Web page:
Tattoos and Royalty: An Ancient Colourful Tradition


Body art, or tattoos, has long been a way of expression in humanity. Many ancient cultures have been linked to body art, and while the tattoos we know and love today may use different ink, colors and techniques, tattoos have been around since ancient times. Persian tattoos, for example, helped the person:

Relate to the Persian gods Boost courage or strength Identify with a tribe or community And these are just a few of the many reasons Persians may have had tattoos.





Persia’s mighty empire left behind a culture and history that is rich with body art and self-expression. We see body art in Persian society dating back to 550 – 330 B.C. through stone carvings of the Archaemenid Persian Empire.

Many of the statues show body piercings on soldiers, kings and even the gods.

While the gods may not have worn jewelry or had piercings, the kings and soldiers did. Lay people also likely had some form of body art at the time. Earrings and piercings were a very popular trend back in ancient Persia.

Tattoos were often associated with strength (men) and beauty (women). And in Persian culture, there were also tattoos that were seen for superstitious reasons. Tattoos could ward off evil or keep bad spirits away from the person.

Persians that received tattoos included:

Athletes: Wrestlers in particular had large tattoos on their arms and chest.
Men: Masculine men would have tattoos of their children, wives or names of their loved ones.
Rebels: Some rebels were given a tattoo to show they were disapproved in the society.
Women: Small tattoos were seen on Persian women. Tattoos were for beautification, and some acted as makeup or to cover up blemishes.





In Europe, in 1862, King Edward VII journeyed to the Holy Land to receive his first tattoo from a local master artist. The trip to have a Jerusalem cross placed on his arm made such an impact on him, he continued to tell the tale for years to come, and so impressed his sons that they made their own visit to the same tattoo artist 20 years later to have their own tattoos done.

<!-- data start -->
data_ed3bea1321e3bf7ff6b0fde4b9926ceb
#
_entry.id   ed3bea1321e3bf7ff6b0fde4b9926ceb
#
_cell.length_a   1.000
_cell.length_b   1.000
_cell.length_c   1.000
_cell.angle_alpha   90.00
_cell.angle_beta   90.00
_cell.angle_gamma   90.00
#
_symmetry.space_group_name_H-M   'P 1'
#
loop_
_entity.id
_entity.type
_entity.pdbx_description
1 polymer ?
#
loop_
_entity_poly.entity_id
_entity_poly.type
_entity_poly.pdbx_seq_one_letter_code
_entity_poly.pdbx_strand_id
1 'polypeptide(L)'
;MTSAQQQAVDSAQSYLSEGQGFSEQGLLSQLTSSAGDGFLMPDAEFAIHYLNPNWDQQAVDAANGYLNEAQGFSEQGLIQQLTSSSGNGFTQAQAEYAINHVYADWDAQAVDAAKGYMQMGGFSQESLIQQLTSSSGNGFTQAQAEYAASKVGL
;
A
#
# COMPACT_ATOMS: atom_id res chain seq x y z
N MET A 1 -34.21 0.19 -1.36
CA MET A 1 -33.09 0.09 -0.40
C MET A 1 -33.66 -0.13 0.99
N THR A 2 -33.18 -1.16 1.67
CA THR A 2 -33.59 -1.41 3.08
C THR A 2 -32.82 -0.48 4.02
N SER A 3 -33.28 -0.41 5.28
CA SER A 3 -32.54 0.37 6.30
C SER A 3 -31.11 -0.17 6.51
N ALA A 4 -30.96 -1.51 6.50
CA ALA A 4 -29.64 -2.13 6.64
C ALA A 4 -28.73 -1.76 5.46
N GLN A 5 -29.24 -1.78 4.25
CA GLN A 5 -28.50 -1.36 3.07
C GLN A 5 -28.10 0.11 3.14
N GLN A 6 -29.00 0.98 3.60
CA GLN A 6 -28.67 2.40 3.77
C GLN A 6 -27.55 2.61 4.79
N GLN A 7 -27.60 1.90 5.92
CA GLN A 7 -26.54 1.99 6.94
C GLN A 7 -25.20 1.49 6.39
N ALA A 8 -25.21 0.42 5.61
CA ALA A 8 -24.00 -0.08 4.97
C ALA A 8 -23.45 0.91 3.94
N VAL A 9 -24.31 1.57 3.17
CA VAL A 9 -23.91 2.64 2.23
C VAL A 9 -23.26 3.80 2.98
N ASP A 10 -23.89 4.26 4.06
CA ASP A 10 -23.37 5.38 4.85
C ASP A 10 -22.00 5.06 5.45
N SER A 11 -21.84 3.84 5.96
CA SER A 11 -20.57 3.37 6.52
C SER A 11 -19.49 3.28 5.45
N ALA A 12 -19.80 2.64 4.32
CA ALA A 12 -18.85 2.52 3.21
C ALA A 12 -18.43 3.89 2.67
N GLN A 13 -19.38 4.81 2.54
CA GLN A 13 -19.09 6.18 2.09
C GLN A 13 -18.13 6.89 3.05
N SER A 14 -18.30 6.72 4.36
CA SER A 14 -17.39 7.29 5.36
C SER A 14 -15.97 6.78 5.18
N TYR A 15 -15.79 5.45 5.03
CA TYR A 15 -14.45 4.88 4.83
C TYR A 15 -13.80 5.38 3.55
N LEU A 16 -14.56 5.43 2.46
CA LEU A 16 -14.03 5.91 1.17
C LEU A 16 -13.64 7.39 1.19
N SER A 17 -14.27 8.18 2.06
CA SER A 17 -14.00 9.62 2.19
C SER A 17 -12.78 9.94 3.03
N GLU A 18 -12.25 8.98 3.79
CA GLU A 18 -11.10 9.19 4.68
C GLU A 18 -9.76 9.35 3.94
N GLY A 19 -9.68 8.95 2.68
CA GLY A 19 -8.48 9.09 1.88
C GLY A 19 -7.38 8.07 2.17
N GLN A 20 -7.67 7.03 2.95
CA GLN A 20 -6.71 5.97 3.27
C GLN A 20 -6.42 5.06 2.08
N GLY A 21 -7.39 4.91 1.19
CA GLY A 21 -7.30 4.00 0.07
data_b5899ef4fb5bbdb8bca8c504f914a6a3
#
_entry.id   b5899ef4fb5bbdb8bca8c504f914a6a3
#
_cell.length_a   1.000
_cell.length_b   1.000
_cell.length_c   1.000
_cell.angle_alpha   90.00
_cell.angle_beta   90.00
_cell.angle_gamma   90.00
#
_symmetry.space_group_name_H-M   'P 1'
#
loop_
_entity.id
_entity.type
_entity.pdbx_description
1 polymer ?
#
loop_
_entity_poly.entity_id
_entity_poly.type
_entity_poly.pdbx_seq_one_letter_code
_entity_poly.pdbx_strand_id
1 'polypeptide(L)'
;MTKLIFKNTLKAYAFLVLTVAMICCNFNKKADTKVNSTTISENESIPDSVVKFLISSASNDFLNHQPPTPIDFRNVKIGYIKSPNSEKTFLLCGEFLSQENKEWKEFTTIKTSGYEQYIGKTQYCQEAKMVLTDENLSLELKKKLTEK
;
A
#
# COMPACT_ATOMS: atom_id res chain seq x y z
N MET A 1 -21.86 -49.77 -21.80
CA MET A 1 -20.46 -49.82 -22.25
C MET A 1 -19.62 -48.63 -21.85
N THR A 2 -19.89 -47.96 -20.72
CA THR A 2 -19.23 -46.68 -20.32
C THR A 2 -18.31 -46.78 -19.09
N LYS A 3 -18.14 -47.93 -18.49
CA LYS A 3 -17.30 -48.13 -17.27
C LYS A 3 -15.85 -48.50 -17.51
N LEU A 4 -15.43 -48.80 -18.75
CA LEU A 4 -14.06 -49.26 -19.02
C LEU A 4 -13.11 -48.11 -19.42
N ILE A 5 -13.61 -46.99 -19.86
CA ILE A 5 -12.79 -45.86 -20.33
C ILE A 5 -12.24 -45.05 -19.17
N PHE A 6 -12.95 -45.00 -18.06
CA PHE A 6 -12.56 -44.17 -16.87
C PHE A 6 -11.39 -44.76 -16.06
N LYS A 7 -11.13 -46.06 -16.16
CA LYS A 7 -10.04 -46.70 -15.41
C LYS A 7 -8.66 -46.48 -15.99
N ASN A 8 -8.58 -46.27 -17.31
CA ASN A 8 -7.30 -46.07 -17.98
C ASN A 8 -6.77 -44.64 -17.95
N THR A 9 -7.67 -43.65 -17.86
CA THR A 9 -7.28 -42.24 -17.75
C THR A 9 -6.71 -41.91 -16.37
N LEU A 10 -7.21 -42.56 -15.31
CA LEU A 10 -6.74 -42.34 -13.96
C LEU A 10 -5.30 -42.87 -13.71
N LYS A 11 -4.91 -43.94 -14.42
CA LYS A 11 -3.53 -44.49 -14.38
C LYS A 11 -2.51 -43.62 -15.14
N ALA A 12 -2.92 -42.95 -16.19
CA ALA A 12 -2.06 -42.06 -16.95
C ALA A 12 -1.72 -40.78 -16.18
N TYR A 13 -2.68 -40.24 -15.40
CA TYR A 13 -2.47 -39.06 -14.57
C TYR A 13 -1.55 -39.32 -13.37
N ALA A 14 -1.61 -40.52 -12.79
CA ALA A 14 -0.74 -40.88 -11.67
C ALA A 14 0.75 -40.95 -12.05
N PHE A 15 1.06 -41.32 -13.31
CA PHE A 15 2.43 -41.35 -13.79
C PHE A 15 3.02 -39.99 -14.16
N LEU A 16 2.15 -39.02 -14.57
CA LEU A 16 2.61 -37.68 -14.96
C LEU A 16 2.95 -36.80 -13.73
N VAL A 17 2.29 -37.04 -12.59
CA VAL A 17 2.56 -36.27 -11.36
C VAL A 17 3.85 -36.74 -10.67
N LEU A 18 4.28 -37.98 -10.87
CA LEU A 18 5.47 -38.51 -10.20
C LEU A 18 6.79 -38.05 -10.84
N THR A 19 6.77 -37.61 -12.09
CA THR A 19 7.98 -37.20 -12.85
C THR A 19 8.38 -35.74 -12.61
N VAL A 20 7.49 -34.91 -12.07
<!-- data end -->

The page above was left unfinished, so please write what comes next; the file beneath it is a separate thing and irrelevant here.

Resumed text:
In Russia, Grand Duke Alexis also made regular trips throughout the world to have his own tattoos done by master artists, including a journey to Japan to get an elaborate tattoo of a dragon that covered his entire right arm. The Grand Duke so enjoyed his tattoo journeys, he continued to take more and more, and so became the most tattooed man in all of Europe at the end of the 19th century.

Lady Randolph Churchill, the mother of Winston Churchill, also took part in the tattoo trend amongst the upper classes by having a small snake tattoo placed around her left wrist, although she was known to hide the tattoo with a bracelet while out amongst the more “proper” social circles around Wales. Sir Winston himself had an anchor tattoo on one of his forearms.





The draw of tattoos amongst royalty didn’t slow down in the 20th century. If anything, it sped up with the appearance of tattoos on some of the world’s most famous monarchs.

Archduke Franz Ferdinand was very proud of the “lucky” snake tattoo on his right hip, although it turned out to be not so lucky after all when it caught an assassin’s bullet and caused his death in 1914.

In Spain, King Alfonso XIII and his son, the Count of Barcelona both had tattoos. King Frederik IX of Denmark was also heavily tattooed, with multiple anchor tattoos, a Chinese dragon and his family crest found on various parts of his body.







There is photographic proof that Princess Sofia of Sweden has a sun tattoo & Princess Stephanie of Monaco has at least 6 tattoos on various parts of her body, including her upper back and ankle, and Juliana Guillermo, daughter of Princess Christina of the Netherlands has a small tattoo on her ankle. The royal rumor mill has also put out the word that Prince Harry, Prince Charles, and Zara Philips, daughter of Princess Anne, all have at least one tattoo.

Although there tend to be strict dress codes in place at royal social functions, such as the garden parties at Buckingham Palace and race days at the Ascot, there is no ban on tattoos. In fact, tattoos are seen as lifestyle choices and are welcomed, although many royals and celebrities may choose to make an effort to keep their tattoos hidden while in the spotlight.

From a storied start of social stigma, to a place of status amongst monarchs, tattoos have played an important role in European history. They have embodied a sense of adventure, free spirit, and tradition amongst the working and upper classes alike, and continue to be a source of fascination for both those that choose to wear them, and those that choose to simply sit back and observe the continuation of a colorful tradition.





Pictured above is King Frederick IX of Denmark. Tattooed by George Burchett who also tattooed George V of the UK and King Alfonso XIII of Spain.